The Oregon Republican Party has launched a new recall effort against Democratic Gov. Kate Brown.
An effort backed by the party last year fell short of the 280,050 voter signatures required to qualify a recall for a statewide ballot. The Oregon Constitution fixes the number at 15% of the votes cast for governor in the most recent election in 2018, when Brown won a second term.
Chairman Bill Currier said the initial effort mustered 258,000 signatures, which were not submitted for verification to the secretary of state. None of them can be applied directly to the new effort, and neither can about 100,000 signatures from an effort separate from the party — but those voters can be contacted again for signatures on new petitions.
Signatures for the new effort must be gathered and submitted by Aug. 29, 90 days after the effort became official on June 1.
Two other recall efforts against Brown have been filed, one by Kurt Saindon of Waldport on April 30 and one by Kelsey Massey of Phoenix, Ore., in May.
If the GOP-backed effort mustered the required number of signatures, the Oregon Constitution gives Brown five days to resign. If she did not do so, a special statewide election would be scheduled in 35 days. If voters did recall her from office, the next in line is state Treasurer Tobias Read, elected in 2016 and seeking re-election this year. Secretary of State Bev Clarno, a Republican appointed by Brown after the death of Dennis Richardson in 2019, is ineligible under a 1972 constitutional amendment because an appointee cannot succeed to the governorship.
Although the recall has been used against local officials and state legislators, Oregon has had no statewide recall election. Three efforts were mounted against Democratic Gov. Barbara Roberts in the 1990s, one backed by the timber industry, but all failed to qualify for a statewide election.
Signature-gathering efforts could be hampered by continued social distancing that public health experts recommend to slow the spread of the COVID-19 coronavirus. Most initiative attempts for the Nov. 3 general election are likely to falter as a result of the shutdowns in business activity and public life going back to mid-March.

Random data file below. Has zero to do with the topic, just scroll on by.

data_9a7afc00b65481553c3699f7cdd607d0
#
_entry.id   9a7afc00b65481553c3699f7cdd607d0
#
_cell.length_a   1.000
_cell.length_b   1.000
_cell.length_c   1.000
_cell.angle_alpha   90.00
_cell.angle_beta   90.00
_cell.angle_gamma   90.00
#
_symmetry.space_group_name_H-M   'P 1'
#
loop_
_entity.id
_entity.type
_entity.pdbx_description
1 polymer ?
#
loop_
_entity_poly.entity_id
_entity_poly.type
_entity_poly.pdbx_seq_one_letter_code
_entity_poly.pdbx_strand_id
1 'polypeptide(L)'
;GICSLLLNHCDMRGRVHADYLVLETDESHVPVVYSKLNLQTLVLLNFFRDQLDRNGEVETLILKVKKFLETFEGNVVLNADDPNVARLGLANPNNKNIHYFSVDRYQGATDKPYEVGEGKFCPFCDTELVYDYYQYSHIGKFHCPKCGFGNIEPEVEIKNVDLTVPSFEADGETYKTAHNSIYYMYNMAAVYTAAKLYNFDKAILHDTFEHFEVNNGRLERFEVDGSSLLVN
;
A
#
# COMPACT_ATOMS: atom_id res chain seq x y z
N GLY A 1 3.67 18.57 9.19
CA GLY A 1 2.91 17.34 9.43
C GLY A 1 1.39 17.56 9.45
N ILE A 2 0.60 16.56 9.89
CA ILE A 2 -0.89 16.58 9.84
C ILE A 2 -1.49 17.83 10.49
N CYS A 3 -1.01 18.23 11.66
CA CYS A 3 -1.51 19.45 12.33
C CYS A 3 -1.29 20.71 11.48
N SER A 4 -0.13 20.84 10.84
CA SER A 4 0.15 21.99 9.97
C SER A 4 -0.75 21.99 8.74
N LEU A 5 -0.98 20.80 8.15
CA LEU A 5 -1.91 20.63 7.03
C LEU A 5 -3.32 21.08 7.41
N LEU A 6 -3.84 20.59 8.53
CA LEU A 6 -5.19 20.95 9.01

But the efforts could be aided in counties outside the Portland metropolitan area that are gradually resuming business activity, largely under phased-in steps approved by Brown. Brown won just seven of Oregon's 36 counties in her 2018 re-election: Multnomah and Washington, the two most populous; Lane and Benton, home to the University of Oregon and Oregon State University, and Clatsop, Hood River and Lincoln.
According to the state Elections Division, Brown's campaign committee has more than $800,000 on hand — even though Brown is barred by term limits from running again in 2022 — and the Oregon Republican Party has barely $23,000.
But Currier said he is optimistic about the chances of the new effort. Part of his statement is below:
"The conduct of the governor during the events of 2020 has only served to reveal just how devastating Brown's abuse of power could truly be upon Oregon. A year ago, citizens were angry, but now Oregonians are fighting for their livelihoods and their freedoms. Governor Brown's unlawful executive orders stand in the way of restoring both.
"Why keep a governor that cannot deal with what she dismissed as 'small groups' of rioters around the state and can't deliver desperately needed unemployment benefits for 50% of Oregon's 400K unemployed who have now been waiting over two months? No one seriously believes that this governor is going to somehow do a great job turning the economy around when the only thing she seems to be good at is shutting the economy down and killing off more employers with taxes and suffocating regulation."
The 2019 effort against Brown was linked to her support of climate-change legislation — which prompted a walkout by Republican senators and died without a Senate vote — and her approval of a bill allowing driver licenses without proof of legal presence. (Only one Republican, Rep. Cheri Helt of Bend, voted for it.)
Link to the new recall effort against Gov. Kate Brown:
NOTE: Fixes error in succession under a 1972 constitutional amendment. Secretary of State Clarno, having been appointed, would be ineligible to succeed Brown if something happened. The next in line would be Treasurer Tobias Read.
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